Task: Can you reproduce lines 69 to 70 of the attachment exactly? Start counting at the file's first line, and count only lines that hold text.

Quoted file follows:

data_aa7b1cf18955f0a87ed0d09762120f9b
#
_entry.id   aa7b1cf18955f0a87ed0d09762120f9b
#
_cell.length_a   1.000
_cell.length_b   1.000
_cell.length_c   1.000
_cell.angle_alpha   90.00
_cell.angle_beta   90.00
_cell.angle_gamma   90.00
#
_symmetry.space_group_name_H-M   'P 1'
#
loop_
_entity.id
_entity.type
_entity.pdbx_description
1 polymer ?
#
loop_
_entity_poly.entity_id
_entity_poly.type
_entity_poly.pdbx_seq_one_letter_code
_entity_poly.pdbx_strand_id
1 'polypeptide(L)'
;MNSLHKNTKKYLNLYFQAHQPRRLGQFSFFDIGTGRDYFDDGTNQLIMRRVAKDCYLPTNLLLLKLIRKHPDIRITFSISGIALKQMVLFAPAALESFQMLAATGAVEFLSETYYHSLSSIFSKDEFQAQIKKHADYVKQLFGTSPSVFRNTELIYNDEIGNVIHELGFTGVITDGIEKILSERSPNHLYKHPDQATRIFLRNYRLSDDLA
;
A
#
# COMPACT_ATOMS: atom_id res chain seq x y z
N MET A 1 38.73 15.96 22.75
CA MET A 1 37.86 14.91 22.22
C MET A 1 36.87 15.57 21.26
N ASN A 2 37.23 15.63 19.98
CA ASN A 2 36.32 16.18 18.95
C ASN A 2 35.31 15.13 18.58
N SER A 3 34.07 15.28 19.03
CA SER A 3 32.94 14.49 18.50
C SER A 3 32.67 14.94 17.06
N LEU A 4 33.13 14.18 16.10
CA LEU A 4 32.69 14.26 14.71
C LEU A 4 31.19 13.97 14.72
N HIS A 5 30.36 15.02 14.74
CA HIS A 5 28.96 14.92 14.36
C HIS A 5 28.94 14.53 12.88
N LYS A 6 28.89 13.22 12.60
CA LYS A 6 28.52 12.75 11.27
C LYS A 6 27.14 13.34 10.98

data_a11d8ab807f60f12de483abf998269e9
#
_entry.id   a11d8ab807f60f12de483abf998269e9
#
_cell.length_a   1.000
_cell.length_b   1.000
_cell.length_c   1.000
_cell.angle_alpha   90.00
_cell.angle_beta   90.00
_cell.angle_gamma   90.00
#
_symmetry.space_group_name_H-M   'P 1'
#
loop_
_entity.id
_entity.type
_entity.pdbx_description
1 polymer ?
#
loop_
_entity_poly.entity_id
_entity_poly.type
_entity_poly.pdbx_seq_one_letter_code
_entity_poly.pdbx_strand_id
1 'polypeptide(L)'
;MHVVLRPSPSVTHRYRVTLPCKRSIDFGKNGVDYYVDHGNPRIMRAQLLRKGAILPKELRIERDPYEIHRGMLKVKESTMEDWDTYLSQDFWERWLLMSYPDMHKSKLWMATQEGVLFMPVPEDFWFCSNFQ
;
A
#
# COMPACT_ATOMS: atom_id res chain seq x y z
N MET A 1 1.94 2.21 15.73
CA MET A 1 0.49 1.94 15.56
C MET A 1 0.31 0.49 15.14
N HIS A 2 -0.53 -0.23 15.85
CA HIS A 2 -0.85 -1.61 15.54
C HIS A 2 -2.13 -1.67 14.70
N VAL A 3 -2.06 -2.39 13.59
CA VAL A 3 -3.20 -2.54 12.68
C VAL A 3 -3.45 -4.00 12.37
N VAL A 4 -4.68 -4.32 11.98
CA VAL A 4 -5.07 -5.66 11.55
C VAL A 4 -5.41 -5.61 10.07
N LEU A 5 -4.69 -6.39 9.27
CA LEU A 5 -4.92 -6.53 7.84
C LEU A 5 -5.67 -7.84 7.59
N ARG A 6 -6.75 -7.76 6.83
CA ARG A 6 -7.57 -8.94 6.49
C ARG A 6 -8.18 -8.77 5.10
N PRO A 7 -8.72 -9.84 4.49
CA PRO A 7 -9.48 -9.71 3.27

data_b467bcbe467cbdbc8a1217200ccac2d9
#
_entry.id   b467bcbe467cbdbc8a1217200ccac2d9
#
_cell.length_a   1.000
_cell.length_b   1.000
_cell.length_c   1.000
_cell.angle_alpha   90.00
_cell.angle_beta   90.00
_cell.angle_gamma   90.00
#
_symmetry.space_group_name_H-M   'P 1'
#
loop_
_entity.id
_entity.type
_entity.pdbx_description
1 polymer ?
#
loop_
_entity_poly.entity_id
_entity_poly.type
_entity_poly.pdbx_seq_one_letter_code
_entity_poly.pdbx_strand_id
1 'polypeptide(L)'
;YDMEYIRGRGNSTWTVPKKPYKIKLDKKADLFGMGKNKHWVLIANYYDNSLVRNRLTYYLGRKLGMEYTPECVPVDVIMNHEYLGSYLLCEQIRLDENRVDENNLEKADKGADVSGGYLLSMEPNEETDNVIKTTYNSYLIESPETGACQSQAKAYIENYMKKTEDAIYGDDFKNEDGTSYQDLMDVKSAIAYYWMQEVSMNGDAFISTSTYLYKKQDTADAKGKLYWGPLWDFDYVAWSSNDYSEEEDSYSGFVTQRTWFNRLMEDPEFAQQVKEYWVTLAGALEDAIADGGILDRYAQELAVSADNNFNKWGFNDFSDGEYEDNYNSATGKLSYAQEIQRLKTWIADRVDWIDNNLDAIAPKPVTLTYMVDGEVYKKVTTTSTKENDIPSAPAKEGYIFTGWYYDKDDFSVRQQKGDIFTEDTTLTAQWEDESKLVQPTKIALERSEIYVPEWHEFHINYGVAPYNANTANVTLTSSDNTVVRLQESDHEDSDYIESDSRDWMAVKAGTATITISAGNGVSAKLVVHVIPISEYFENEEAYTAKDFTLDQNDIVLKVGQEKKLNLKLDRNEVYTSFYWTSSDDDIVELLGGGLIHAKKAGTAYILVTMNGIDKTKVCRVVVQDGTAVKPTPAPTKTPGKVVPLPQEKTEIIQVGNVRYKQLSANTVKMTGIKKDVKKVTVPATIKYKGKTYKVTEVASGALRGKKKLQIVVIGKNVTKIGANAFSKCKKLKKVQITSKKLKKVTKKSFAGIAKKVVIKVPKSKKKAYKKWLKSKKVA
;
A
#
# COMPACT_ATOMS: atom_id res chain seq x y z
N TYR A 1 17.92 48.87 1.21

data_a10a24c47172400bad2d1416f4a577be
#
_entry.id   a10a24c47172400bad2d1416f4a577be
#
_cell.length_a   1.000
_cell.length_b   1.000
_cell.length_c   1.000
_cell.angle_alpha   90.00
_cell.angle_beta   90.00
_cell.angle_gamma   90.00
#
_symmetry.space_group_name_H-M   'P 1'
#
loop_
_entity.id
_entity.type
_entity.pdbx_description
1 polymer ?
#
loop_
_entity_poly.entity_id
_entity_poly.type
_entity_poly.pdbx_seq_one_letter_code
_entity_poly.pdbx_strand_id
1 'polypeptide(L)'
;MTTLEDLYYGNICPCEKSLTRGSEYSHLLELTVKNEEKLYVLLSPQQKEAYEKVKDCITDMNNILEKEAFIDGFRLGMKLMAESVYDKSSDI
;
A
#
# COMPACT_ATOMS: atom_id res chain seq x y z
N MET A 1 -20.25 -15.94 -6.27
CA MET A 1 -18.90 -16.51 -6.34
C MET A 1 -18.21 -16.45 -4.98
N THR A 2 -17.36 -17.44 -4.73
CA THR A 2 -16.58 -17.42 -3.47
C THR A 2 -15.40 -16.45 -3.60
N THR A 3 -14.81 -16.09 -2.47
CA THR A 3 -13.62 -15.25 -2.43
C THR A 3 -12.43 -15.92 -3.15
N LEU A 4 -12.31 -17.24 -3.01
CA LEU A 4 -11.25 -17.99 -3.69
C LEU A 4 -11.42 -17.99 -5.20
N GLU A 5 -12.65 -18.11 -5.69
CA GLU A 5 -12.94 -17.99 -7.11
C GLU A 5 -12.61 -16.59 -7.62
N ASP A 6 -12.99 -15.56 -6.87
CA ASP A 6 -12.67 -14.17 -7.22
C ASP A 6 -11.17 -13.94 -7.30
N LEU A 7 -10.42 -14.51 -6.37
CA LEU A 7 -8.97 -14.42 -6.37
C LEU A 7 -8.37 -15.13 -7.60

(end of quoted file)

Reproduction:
_entity_poly.entity_id
_entity_poly.type